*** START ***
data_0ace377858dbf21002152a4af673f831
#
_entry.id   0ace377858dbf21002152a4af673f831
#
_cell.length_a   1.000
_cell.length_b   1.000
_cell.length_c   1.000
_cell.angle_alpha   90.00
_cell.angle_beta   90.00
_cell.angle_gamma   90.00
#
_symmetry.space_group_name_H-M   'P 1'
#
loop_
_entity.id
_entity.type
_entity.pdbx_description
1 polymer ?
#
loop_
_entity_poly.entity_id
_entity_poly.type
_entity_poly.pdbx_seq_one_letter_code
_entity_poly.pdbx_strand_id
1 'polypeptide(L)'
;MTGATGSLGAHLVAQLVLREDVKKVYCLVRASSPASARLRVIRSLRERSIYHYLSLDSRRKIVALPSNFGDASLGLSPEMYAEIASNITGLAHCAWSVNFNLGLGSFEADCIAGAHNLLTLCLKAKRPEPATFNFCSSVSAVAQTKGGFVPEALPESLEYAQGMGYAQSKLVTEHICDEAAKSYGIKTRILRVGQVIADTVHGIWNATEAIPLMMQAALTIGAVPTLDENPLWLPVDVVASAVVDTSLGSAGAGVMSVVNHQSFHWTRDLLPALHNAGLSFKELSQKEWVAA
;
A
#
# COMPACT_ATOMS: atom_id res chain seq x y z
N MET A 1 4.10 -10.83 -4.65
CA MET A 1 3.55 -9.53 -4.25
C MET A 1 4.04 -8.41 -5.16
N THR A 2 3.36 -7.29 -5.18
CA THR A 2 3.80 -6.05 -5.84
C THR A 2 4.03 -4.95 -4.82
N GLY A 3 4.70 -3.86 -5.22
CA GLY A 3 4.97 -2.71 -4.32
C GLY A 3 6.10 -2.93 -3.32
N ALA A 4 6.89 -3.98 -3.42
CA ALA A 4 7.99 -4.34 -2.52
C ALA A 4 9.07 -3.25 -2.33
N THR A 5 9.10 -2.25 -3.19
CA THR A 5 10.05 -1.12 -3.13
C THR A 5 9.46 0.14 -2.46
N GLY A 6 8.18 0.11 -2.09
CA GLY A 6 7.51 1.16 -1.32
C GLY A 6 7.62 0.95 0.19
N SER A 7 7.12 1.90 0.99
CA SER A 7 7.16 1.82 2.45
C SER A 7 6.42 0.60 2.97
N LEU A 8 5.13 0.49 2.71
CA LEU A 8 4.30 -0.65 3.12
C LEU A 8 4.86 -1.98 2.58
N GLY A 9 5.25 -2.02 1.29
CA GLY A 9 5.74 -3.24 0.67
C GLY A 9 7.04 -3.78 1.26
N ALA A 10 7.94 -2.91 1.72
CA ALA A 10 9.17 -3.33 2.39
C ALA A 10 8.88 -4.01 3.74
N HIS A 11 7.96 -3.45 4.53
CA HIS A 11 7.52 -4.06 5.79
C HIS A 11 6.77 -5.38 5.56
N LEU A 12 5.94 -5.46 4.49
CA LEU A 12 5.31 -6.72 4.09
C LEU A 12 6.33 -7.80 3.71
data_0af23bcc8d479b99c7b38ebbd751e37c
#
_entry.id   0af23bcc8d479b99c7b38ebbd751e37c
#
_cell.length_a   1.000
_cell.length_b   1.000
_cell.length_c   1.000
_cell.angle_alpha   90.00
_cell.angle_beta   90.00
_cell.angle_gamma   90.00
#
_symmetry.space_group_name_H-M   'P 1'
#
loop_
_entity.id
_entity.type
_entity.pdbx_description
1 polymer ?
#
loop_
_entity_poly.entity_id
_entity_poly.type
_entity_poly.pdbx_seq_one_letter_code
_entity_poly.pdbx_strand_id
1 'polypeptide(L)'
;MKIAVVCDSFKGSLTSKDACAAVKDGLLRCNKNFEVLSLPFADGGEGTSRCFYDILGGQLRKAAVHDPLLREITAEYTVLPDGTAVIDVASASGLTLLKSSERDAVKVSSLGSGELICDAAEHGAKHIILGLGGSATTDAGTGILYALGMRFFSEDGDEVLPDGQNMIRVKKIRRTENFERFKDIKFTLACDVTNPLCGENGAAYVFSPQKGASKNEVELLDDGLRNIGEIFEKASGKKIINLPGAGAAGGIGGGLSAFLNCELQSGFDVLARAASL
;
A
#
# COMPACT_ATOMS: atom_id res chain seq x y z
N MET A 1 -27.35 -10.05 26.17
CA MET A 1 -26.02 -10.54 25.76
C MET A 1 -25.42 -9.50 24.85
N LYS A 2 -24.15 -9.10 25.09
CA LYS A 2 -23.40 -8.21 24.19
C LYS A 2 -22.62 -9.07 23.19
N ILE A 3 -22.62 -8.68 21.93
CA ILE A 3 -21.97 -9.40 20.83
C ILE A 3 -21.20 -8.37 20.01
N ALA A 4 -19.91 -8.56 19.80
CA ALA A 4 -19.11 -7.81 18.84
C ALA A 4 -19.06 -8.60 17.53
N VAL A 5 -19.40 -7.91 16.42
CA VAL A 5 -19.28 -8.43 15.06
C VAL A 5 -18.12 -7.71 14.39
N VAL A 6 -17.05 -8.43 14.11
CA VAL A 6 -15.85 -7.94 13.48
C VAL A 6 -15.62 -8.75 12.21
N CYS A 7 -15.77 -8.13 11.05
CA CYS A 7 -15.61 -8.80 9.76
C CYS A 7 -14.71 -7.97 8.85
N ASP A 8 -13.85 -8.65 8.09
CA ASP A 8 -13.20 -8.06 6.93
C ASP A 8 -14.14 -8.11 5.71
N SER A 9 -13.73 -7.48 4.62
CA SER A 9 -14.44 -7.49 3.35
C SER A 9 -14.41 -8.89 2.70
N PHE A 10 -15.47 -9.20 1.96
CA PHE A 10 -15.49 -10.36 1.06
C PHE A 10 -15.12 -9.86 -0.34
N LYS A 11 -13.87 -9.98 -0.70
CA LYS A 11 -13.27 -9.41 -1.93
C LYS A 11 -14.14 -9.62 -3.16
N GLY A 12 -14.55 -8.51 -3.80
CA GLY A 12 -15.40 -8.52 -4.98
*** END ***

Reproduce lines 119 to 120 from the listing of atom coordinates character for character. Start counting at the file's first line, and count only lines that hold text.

CA ASP A 8 -13.20 -8.06 6.93
C ASP A 8 -14.14 -8.11 5.71